I am grateful for the way I was raised. Some people have called it borderline (or just plain) abusive, but to me it was mainly characterized by freedom and creativity. Even the unpredictable outbursts from my parents had a use, they helped bond me and my siblings together in a way that is still remarkably tight into adulthood. We got along not just because we had to, but because we wanted to -- everyone recognized that it was better that way. We would play music together, play games together, play sports together, and do projects together -- all of which we recognized would have been impossible to do alone. Together we were better, stronger, and happier than we were as individuals. Consequently, my family does certain things very well. We're very good at subjugating our will to the utilitarian needs of the whole. We joke that we're a little like the Borg from Star Trek -- assimilation for the needs of the hive. That might sound like a nightmare for some, but it's really efficient and no one ever feels like they're held hostage to the potential drama and demands of divas and tyrants. Each member of the family has their role and expertise, and the rest of us defer to them on those points when we're together. Because this state is completely voluntary, we're also careful to make sure that no one gets overly disgruntled and opts out completely. If someone is feeling put upon, we address the issue openly and efficiently. People who cheat get informal social sanctions, typically in the form of my sister's wrath. But to make things work this way, no one is really allowed to take things personally or have "unreasonable" emotional reactions and expect to have those feelings validated. Someone can be upset and cry and no one will give him a hard time about it, but unless he can verbalize his problem and propose a solution, no one is really invested in anyone's fleeting emotions.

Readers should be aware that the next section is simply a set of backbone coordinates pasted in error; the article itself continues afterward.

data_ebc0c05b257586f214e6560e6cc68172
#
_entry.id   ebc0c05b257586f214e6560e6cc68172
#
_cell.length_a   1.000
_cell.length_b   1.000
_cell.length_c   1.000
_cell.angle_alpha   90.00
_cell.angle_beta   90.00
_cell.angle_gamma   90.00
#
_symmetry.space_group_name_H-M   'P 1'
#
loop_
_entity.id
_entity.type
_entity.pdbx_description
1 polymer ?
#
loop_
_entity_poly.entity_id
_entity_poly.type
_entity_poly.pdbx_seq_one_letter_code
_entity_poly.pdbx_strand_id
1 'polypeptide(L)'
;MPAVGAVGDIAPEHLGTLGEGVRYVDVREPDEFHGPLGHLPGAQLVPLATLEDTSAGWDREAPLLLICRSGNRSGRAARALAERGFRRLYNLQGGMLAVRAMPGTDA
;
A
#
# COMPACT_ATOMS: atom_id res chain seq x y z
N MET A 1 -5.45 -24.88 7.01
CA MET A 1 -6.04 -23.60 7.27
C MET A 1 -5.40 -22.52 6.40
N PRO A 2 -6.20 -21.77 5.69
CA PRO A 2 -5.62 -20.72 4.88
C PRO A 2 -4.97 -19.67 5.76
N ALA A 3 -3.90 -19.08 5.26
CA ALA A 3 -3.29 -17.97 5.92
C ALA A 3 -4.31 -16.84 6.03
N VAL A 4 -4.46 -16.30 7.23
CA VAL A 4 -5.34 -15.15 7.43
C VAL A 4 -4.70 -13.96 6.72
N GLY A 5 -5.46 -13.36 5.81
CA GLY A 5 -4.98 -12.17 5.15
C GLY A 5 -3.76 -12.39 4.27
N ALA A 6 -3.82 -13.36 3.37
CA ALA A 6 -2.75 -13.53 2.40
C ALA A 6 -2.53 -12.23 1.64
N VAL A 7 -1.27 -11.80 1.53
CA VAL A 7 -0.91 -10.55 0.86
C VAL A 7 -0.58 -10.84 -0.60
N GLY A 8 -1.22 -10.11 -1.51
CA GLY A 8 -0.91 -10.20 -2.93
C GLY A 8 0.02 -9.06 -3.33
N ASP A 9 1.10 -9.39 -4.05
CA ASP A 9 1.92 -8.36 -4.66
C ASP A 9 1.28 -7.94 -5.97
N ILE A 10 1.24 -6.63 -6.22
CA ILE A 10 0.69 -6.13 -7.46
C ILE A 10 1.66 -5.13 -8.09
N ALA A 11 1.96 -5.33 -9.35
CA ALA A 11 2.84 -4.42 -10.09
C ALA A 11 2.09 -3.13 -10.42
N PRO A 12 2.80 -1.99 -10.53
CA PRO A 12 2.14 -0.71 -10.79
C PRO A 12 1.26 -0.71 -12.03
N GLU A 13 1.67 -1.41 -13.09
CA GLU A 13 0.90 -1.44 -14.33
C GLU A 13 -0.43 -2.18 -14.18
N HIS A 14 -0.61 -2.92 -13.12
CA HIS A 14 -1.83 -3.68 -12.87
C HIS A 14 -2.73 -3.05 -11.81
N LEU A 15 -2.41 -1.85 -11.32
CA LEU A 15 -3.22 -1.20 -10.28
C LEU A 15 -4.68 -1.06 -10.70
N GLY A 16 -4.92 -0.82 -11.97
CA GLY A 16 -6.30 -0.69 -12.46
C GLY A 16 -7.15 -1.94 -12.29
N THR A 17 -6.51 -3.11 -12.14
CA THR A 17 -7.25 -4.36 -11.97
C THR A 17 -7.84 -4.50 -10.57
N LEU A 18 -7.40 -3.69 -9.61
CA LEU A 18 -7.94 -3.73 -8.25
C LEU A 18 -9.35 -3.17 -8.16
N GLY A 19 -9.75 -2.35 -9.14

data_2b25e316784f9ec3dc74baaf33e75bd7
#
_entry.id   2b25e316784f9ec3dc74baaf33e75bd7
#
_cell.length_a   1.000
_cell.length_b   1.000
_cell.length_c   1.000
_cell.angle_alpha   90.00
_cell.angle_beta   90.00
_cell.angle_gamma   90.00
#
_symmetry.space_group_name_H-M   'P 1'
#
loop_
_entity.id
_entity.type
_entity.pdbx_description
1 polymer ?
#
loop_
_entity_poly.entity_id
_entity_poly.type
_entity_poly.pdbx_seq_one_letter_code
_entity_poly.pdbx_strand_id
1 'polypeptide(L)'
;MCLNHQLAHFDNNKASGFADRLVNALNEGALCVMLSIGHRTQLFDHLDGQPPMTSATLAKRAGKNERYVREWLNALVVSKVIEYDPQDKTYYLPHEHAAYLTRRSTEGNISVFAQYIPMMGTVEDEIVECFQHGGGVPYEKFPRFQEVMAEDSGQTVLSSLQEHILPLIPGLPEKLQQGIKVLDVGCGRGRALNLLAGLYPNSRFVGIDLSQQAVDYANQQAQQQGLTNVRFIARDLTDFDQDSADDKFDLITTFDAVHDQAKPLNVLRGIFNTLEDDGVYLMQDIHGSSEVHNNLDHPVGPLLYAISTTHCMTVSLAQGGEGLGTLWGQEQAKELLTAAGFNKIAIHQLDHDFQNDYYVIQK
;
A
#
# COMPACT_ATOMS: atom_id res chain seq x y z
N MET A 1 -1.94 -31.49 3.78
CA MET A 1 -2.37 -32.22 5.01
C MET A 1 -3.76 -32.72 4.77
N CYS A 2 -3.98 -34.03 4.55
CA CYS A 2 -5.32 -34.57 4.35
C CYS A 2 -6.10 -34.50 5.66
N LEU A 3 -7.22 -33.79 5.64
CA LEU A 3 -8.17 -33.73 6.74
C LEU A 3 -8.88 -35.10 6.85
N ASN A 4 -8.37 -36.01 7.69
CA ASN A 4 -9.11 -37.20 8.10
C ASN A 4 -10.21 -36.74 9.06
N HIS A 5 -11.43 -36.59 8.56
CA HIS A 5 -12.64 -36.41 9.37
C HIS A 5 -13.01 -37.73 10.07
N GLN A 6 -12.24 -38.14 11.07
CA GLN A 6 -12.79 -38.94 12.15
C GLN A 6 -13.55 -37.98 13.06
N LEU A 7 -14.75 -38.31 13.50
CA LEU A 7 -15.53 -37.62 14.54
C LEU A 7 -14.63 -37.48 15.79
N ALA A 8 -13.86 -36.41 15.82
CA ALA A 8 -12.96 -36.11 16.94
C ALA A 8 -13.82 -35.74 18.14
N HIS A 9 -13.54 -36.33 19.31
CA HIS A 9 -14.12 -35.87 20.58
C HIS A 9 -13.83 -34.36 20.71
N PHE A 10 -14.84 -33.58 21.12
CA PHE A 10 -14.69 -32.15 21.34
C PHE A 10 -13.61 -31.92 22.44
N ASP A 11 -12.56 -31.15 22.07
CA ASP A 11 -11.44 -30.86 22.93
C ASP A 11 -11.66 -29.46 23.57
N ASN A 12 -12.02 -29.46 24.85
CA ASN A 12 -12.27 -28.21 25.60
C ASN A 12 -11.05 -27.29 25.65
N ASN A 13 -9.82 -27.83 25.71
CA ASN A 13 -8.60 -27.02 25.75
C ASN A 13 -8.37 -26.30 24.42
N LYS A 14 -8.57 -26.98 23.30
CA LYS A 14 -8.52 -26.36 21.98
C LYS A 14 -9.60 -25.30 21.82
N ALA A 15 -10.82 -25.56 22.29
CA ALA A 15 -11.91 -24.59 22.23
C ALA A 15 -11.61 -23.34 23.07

My sister's family is the only one that approximates this approach with her own children. The results are interesting. Her children are definitely more ruthless, calculating, and calloused than most of their peers (more than they should be?). But they're also really easy to reason with. They understand better than a lot of adults that just because they are feeling an emotion does not mean that it was caused by any particular thing or person -- that they can't control what happens to them, but they actually do have a lot of control over how they feel about things or how they interpret those feelings. They learn this from their parents. When my sister is in a bad mood, she tells her children that she's just "grumpy," so they shouldn't take her reactions personally. My niece picked up on this phrase when she was just a toddler. If you asked her why she was sad, she would frequently say "I'm not sad, I'm just grumpy." She meant that there was nothing in particular that she wanted solved, she was just not feeling happy and to leave her alone about it. My sister's family even plays at emotions, taking "grumpy" family photos the same way that some families take silly photos. They understand that their emotions are labile and often fleeting. The children are not as offended when people don't take their emotions "seriously" because they understand the difference between raw emotional reactions and actual problems that can be verbalized.
I'm sure this isn't the only way to teach children this particular skill and maybe this approach would be impossible for most parents to pull off or would harm most children more than it would help. But I thought that it was an interesting approach, and would be helpful to serve as common ground for parents of sociopaths (particularly if the sociopathic child had normal siblings).